2017 was IDParts’ 6th year attending SEMA. Each year there seems to be one vehicle that appears in more displays than anything else. Our first year attending it was the Subaru BRZ/Scion FRZ. We were told there were over 80 of them at the show. A couple years later it was the latest generation Mustang. This year it wasn’t any one brand or model, but instead it was…trucks. Trucks everywhere. All of them lifted. Some, lifted a lot. And most of them are diesels. Diesel cars may be under the gun in North America, but if SEMA is any indicator, diesel trucks are stronger than ever. All that diesel torque is seductive, especially when you’re running larger-than-stock wheels.
Some, like the Earth Roamer RV, featured above, are too big to fit easily in one photo. Others are more manageable, like this Colorado ZR2 below.
Either way, SEMA is about modding vehicles. And with diesels, that means modifying engines for better performance. Although tuning and meeting emissions standards have been at odds, we see some improvements.
Modding & Diesel Emissions
The 2008 Clean Air Act emissions regulations introduced technologies such as the diesel particulate filter (DPF) and exhaust after treatment with diesel exhaust fluid (DEF) a.k.a. AdBlue. Since 2008 these regulations have had a chilling effect on the aftermarket, especially in the sphere of power modification. Modifying engines to increase output became a violation of emissions regulations and these violations came with steep penalties. However, at this year’s SEMA Show, a plethora of new products introduced new hope for the aftermarket and possibilities in the era of strict emissions regulations.
After years of rumors, multiple manufacturers are now introducing aftermarket replacement DPFs. These aftermarket options are now available because of an addition to the Clean Air Act called “Memo 1” that allows manufacturers to self-certify compliance. Before the memo 1 addition, manufacturers had to submit their replacement parts for expensive EPA testing to receive approval. This effectively killed the aftermarket, giving the OE a complete monopoly. However, now that the aftermarket is allowed to produce replacement DPFs, we expect the price to drop and availability to rise quickly. The effect of this is that the dreaded DPF light no longer carries an exorbitant price tag or needing to work with unreliable dealerships.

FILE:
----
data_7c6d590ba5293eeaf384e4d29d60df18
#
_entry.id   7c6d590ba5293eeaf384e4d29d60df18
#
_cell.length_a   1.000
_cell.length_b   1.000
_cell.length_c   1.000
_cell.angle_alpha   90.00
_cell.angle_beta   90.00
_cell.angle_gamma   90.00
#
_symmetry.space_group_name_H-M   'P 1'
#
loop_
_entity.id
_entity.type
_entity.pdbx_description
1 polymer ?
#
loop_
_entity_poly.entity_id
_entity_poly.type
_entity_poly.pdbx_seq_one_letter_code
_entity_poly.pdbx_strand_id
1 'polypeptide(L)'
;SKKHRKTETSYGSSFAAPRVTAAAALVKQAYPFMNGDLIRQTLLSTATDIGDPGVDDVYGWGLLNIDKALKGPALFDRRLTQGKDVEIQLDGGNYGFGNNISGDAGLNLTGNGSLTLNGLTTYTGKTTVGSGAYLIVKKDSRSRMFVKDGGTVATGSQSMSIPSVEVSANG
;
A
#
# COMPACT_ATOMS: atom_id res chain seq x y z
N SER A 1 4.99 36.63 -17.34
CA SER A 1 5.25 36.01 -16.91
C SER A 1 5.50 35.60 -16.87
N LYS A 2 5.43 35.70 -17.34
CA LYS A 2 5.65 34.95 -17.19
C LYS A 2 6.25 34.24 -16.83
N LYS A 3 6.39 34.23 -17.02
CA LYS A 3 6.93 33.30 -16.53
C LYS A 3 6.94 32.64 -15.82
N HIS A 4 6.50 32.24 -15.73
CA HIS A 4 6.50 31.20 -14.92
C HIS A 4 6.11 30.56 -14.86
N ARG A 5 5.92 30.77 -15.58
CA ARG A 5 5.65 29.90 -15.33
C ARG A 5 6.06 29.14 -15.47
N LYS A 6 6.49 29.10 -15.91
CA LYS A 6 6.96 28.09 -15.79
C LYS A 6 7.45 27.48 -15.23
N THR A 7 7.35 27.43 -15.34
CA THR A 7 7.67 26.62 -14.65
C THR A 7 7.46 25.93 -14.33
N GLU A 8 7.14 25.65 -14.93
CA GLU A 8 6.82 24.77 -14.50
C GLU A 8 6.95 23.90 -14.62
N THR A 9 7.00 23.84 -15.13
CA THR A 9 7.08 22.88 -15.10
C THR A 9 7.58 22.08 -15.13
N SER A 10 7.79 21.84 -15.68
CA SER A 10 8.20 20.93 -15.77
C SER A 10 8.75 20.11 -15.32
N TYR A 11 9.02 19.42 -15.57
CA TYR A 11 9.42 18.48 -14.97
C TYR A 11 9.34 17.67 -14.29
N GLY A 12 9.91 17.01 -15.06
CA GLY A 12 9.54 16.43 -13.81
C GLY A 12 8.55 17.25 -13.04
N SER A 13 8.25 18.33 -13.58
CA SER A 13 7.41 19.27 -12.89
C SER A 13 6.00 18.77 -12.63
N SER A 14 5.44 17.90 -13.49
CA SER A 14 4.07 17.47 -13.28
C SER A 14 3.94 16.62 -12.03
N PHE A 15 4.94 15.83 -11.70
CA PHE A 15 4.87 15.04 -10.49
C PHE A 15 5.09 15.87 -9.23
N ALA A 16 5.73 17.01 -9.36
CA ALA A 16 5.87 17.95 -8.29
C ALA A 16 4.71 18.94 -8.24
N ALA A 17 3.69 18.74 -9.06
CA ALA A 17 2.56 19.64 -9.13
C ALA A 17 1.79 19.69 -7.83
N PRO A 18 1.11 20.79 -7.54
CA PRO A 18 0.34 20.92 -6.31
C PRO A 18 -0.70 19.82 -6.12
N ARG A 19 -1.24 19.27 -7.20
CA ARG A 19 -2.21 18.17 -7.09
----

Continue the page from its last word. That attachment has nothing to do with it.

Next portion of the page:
Diesel particulate filters unfortunately create a lot of compromises in regards to engine performance. Cleaning the DPF via “regens” uses extra fuel, for example. The filter itself, meanwhile, introduces an additional restriction point in the exhaust system. In addition to new replacement units, a few manufacturers were excited to introduce “performance” DPFs. These larger-than-stock units improve flow and soot capacity. This paves the way for emissions compliant power upgrades in the future.
Factory Engine Conversion Packages
One large concern over the Clean Air Act was how it applied to cars with swapped drive trains. This includes those who upgrade a classic Mustang with a larger more modern engine and/or those that swap Diesel engines into vehicles that did not originally come with them. Initially it was understood that the Clean Air Act forbid such activity, which caused a lot of pushback from the automotive enthusiast community. Thankfully there has been progress on this front to.
We were excited to see that many factory brands, including Ford, GM and Chrysler, have introduced full package conversion kits that include new generation engines plus all the electronics and emissions equipment required to make a fully emissions compliant build. A few months ago you might remember we talked about the Cummins 4BT Wrangler Conversion package – an emissions compliant way to swap a diesel into a TJ Wrangler.
Emissions Compliant Future
These new products show that the performance aftermarket has embraced the idea of emissions-compliant performance upgrades. Sensible tweaks to the Clean Air Act made a lot of this possible, and it is notable that the aftermarket and OE have responded so strongly. As an enthusiast, I’m excited about the possibility of modifications without worrying about being caught or jumping through hoops to pass emissions inspections.
As IDParts’ 6th year attending SEMA, it was fun to see all the trucks, especially since most of them were diesels. As I mentioned before, diesel cars may be under the gun in North America, but based on what we saw at SEMA Show 2017, diesel trucks are stronger than ever. If you have any questions or comments about this year’s show, let us know by commenting on this blog below.